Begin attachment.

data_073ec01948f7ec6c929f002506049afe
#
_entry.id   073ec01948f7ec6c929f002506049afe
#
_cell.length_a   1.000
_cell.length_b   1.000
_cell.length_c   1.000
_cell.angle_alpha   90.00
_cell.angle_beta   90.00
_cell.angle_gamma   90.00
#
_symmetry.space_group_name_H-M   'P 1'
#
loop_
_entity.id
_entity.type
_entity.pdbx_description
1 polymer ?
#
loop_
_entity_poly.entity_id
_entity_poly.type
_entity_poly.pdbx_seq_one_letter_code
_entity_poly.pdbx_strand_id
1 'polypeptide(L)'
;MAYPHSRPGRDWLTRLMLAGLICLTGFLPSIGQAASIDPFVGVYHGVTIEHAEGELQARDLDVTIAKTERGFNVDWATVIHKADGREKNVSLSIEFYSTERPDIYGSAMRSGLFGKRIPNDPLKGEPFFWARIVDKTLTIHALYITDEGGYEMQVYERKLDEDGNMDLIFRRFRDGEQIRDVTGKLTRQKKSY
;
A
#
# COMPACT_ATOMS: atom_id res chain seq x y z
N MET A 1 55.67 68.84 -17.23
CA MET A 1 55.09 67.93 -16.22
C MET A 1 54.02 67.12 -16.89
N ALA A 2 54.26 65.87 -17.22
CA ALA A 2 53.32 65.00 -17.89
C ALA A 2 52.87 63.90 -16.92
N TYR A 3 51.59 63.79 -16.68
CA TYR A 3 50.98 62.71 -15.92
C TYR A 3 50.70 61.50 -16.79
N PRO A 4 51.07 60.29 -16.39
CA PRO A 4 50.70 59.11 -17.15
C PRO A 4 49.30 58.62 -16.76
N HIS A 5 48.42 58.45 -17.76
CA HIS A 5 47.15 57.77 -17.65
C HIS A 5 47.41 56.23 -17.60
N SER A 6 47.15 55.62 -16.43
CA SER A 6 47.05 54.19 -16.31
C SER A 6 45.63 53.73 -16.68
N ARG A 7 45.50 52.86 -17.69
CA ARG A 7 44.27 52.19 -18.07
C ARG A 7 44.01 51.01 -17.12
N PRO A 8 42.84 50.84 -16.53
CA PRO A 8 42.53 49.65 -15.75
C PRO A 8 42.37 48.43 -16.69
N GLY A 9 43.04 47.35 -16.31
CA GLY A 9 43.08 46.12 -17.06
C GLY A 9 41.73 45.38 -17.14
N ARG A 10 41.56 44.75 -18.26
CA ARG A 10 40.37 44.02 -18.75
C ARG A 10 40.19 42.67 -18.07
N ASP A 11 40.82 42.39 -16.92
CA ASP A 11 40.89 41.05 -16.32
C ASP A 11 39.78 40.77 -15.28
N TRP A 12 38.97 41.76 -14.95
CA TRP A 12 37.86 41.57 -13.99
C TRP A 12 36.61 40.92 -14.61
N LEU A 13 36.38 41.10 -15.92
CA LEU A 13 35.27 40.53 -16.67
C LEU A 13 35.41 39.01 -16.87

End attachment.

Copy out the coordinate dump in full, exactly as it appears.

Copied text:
data_073ec01948f7ec6c929f002506049afe
#
_entry.id   073ec01948f7ec6c929f002506049afe
#
_cell.length_a   1.000
_cell.length_b   1.000
_cell.length_c   1.000
_cell.angle_alpha   90.00
_cell.angle_beta   90.00
_cell.angle_gamma   90.00
#
_symmetry.space_group_name_H-M   'P 1'
#
loop_
_entity.id
_entity.type
_entity.pdbx_description
1 polymer ?
#
loop_
_entity_poly.entity_id
_entity_poly.type
_entity_poly.pdbx_seq_one_letter_code
_entity_poly.pdbx_strand_id
1 'polypeptide(L)'
;MAYPHSRPGRDWLTRLMLAGLICLTGFLPSIGQAASIDPFVGVYHGVTIEHAEGELQARDLDVTIAKTERGFNVDWATVIHKADGREKNVSLSIEFYSTERPDIYGSAMRSGLFGKRIPNDPLKGEPFFWARIVDKTLTIHALYITDEGGYEMQVYERKLDEDGNMDLIFRRFRDGEQIRDVTGKLTRQKKSY
;
A
#
# COMPACT_ATOMS: atom_id res chain seq x y z
N MET A 1 55.67 68.84 -17.23
CA MET A 1 55.09 67.93 -16.22
C MET A 1 54.02 67.12 -16.89
N ALA A 2 54.26 65.87 -17.22
CA ALA A 2 53.32 65.00 -17.89
C ALA A 2 52.87 63.90 -16.92
N TYR A 3 51.59 63.79 -16.68
CA TYR A 3 50.98 62.71 -15.92
C TYR A 3 50.70 61.50 -16.79
N PRO A 4 51.07 60.29 -16.39
CA PRO A 4 50.70 59.11 -17.15
C PRO A 4 49.30 58.62 -16.76
N HIS A 5 48.42 58.45 -17.76
CA HIS A 5 47.15 57.77 -17.65
C HIS A 5 47.41 56.23 -17.60
N SER A 6 47.15 55.62 -16.43
CA SER A 6 47.05 54.19 -16.31
C SER A 6 45.63 53.73 -16.68
N ARG A 7 45.50 52.86 -17.69
CA ARG A 7 44.27 52.19 -18.07
C ARG A 7 44.01 51.01 -17.12
N PRO A 8 42.84 50.84 -16.53
CA PRO A 8 42.53 49.65 -15.75
C PRO A 8 42.37 48.43 -16.69
N GLY A 9 43.04 47.35 -16.31
CA GLY A 9 43.08 46.12 -17.06
C GLY A 9 41.73 45.38 -17.14
N ARG A 10 41.56 44.75 -18.26
CA ARG A 10 40.37 44.02 -18.75
C ARG A 10 40.19 42.67 -18.07
N ASP A 11 40.82 42.39 -16.92
CA ASP A 11 40.89 41.05 -16.32
C ASP A 11 39.78 40.77 -15.28
N TRP A 12 38.97 41.76 -14.95
CA TRP A 12 37.86 41.57 -13.99
C TRP A 12 36.61 40.92 -14.61
N LEU A 13 36.38 41.10 -15.92
CA LEU A 13 35.27 40.53 -16.67
C LEU A 13 35.41 39.01 -16.87